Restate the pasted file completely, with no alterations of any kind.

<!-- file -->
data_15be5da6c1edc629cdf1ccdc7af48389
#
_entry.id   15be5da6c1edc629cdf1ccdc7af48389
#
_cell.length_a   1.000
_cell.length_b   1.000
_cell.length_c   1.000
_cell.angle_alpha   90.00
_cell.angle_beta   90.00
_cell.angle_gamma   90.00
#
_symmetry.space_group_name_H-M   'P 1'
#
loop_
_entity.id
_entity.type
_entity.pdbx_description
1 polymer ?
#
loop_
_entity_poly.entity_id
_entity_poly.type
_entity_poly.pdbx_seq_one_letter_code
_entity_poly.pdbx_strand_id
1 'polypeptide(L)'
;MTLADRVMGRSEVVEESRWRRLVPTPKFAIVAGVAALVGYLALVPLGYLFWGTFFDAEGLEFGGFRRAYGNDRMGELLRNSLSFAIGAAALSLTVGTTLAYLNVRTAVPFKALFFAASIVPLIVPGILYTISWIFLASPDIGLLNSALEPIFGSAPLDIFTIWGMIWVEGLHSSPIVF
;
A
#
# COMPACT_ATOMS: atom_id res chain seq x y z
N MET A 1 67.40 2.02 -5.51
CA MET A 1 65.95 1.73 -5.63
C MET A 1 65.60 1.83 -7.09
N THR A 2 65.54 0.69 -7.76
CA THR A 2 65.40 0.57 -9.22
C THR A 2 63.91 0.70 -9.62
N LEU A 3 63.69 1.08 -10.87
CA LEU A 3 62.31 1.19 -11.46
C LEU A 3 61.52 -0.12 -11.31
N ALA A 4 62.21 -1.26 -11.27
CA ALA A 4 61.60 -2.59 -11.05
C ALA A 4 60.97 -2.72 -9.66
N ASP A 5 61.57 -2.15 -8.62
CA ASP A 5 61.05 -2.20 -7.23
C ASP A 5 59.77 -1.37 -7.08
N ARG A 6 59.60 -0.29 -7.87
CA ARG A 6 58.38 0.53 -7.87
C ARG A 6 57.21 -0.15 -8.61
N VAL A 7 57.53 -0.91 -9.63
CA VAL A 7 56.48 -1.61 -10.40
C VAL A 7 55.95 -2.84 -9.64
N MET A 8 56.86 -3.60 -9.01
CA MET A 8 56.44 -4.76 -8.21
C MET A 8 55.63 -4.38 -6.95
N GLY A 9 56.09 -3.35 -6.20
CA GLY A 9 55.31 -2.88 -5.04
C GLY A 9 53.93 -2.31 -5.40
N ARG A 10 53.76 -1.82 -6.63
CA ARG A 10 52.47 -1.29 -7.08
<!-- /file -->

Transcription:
data_15be5da6c1edc629cdf1ccdc7af48389
#
_entry.id   15be5da6c1edc629cdf1ccdc7af48389
#
_cell.length_a   1.000
_cell.length_b   1.000
_cell.length_c   1.000
_cell.angle_alpha   90.00
_cell.angle_beta   90.00
_cell.angle_gamma   90.00
#
_symmetry.space_group_name_H-M   'P 1'
#
loop_
_entity.id
_entity.type
_entity.pdbx_description
1 polymer ?
#
loop_
_entity_poly.entity_id
_entity_poly.type
_entity_poly.pdbx_seq_one_letter_code
_entity_poly.pdbx_strand_id
1 'polypeptide(L)'
;MTLADRVMGRSEVVEESRWRRLVPTPKFAIVAGVAALVGYLALVPLGYLFWGTFFDAEGLEFGGFRRAYGNDRMGELLRNSLSFAIGAAALSLTVGTTLAYLNVRTAVPFKALFFAASIVPLIVPGILYTISWIFLASPDIGLLNSALEPIFGSAPLDIFTIWGMIWVEGLHSSPIVF
;
A
#
# COMPACT_ATOMS: atom_id res chain seq x y z
N MET A 1 67.40 2.02 -5.51
CA MET A 1 65.95 1.73 -5.63
C MET A 1 65.60 1.83 -7.09
N THR A 2 65.54 0.69 -7.76
CA THR A 2 65.40 0.57 -9.22
C THR A 2 63.91 0.70 -9.62
N LEU A 3 63.69 1.08 -10.87
CA LEU A 3 62.31 1.19 -11.46
C LEU A 3 61.52 -0.12 -11.31
N ALA A 4 62.21 -1.26 -11.27
CA ALA A 4 61.60 -2.59 -11.05
C ALA A 4 60.97 -2.72 -9.66
N ASP A 5 61.57 -2.15 -8.62
CA ASP A 5 61.05 -2.20 -7.23
C ASP A 5 59.77 -1.37 -7.08
N ARG A 6 59.60 -0.29 -7.87
CA ARG A 6 58.38 0.53 -7.87
C ARG A 6 57.21 -0.15 -8.61
N VAL A 7 57.53 -0.91 -9.63
CA VAL A 7 56.48 -1.61 -10.40
C VAL A 7 55.95 -2.84 -9.64
N MET A 8 56.86 -3.60 -9.01
CA MET A 8 56.44 -4.76 -8.21
C MET A 8 55.63 -4.38 -6.95
N GLY A 9 56.09 -3.35 -6.20
CA GLY A 9 55.31 -2.88 -5.04
C GLY A 9 53.93 -2.31 -5.40
N ARG A 10 53.76 -1.82 -6.63
CA ARG A 10 52.47 -1.29 -7.08